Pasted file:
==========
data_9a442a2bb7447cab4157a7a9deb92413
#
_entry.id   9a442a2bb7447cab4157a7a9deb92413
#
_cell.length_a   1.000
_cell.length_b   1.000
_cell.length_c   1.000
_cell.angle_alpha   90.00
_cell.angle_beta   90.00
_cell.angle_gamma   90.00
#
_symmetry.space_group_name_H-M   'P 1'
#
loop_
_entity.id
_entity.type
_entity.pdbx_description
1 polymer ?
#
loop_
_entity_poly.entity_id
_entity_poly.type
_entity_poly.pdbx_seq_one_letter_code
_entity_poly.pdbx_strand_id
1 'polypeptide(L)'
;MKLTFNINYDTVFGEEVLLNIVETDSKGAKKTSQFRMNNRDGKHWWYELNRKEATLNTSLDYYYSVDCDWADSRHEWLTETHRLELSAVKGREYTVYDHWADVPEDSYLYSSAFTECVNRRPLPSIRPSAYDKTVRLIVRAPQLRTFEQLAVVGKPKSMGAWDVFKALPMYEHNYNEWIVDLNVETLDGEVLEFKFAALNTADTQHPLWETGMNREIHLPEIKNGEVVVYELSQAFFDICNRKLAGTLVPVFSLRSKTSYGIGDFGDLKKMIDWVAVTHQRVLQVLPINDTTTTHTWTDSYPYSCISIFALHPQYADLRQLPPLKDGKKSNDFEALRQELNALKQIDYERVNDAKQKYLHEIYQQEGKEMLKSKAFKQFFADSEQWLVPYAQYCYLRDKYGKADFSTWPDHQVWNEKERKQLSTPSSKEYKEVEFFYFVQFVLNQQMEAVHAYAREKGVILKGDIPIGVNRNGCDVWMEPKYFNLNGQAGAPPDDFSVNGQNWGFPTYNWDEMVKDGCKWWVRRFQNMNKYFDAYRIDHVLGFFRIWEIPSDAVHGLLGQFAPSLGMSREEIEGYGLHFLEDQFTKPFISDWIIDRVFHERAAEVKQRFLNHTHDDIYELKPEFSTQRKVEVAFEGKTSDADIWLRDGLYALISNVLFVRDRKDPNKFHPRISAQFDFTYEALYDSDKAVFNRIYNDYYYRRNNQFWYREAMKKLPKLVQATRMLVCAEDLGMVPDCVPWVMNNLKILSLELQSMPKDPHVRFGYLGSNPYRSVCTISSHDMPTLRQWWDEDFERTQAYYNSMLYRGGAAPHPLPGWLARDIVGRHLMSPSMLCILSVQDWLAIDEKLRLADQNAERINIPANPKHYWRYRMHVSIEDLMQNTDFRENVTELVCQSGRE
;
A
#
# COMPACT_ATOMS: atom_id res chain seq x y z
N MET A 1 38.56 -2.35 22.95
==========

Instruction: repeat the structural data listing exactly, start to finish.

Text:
data_9a442a2bb7447cab4157a7a9deb92413
#
_entry.id   9a442a2bb7447cab4157a7a9deb92413
#
_cell.length_a   1.000
_cell.length_b   1.000
_cell.length_c   1.000
_cell.angle_alpha   90.00
_cell.angle_beta   90.00
_cell.angle_gamma   90.00
#
_symmetry.space_group_name_H-M   'P 1'
#
loop_
_entity.id
_entity.type
_entity.pdbx_description
1 polymer ?
#
loop_
_entity_poly.entity_id
_entity_poly.type
_entity_poly.pdbx_seq_one_letter_code
_entity_poly.pdbx_strand_id
1 'polypeptide(L)'
;MKLTFNINYDTVFGEEVLLNIVETDSKGAKKTSQFRMNNRDGKHWWYELNRKEATLNTSLDYYYSVDCDWADSRHEWLTETHRLELSAVKGREYTVYDHWADVPEDSYLYSSAFTECVNRRPLPSIRPSAYDKTVRLIVRAPQLRTFEQLAVVGKPKSMGAWDVFKALPMYEHNYNEWIVDLNVETLDGEVLEFKFAALNTADTQHPLWETGMNREIHLPEIKNGEVVVYELSQAFFDICNRKLAGTLVPVFSLRSKTSYGIGDFGDLKKMIDWVAVTHQRVLQVLPINDTTTTHTWTDSYPYSCISIFALHPQYADLRQLPPLKDGKKSNDFEALRQELNALKQIDYERVNDAKQKYLHEIYQQEGKEMLKSKAFKQFFADSEQWLVPYAQYCYLRDKYGKADFSTWPDHQVWNEKERKQLSTPSSKEYKEVEFFYFVQFVLNQQMEAVHAYAREKGVILKGDIPIGVNRNGCDVWMEPKYFNLNGQAGAPPDDFSVNGQNWGFPTYNWDEMVKDGCKWWVRRFQNMNKYFDAYRIDHVLGFFRIWEIPSDAVHGLLGQFAPSLGMSREEIEGYGLHFLEDQFTKPFISDWIIDRVFHERAAEVKQRFLNHTHDDIYELKPEFSTQRKVEVAFEGKTSDADIWLRDGLYALISNVLFVRDRKDPNKFHPRISAQFDFTYEALYDSDKAVFNRIYNDYYYRRNNQFWYREAMKKLPKLVQATRMLVCAEDLGMVPDCVPWVMNNLKILSLELQSMPKDPHVRFGYLGSNPYRSVCTISSHDMPTLRQWWDEDFERTQAYYNSMLYRGGAAPHPLPGWLARDIVGRHLMSPSMLCILSVQDWLAIDEKLRLADQNAERINIPANPKHYWRYRMHVSIEDLMQNTDFRENVTELVCQSGRE
;
A
#
# COMPACT_ATOMS: atom_id res chain seq x y z
N MET A 1 38.56 -2.35 22.95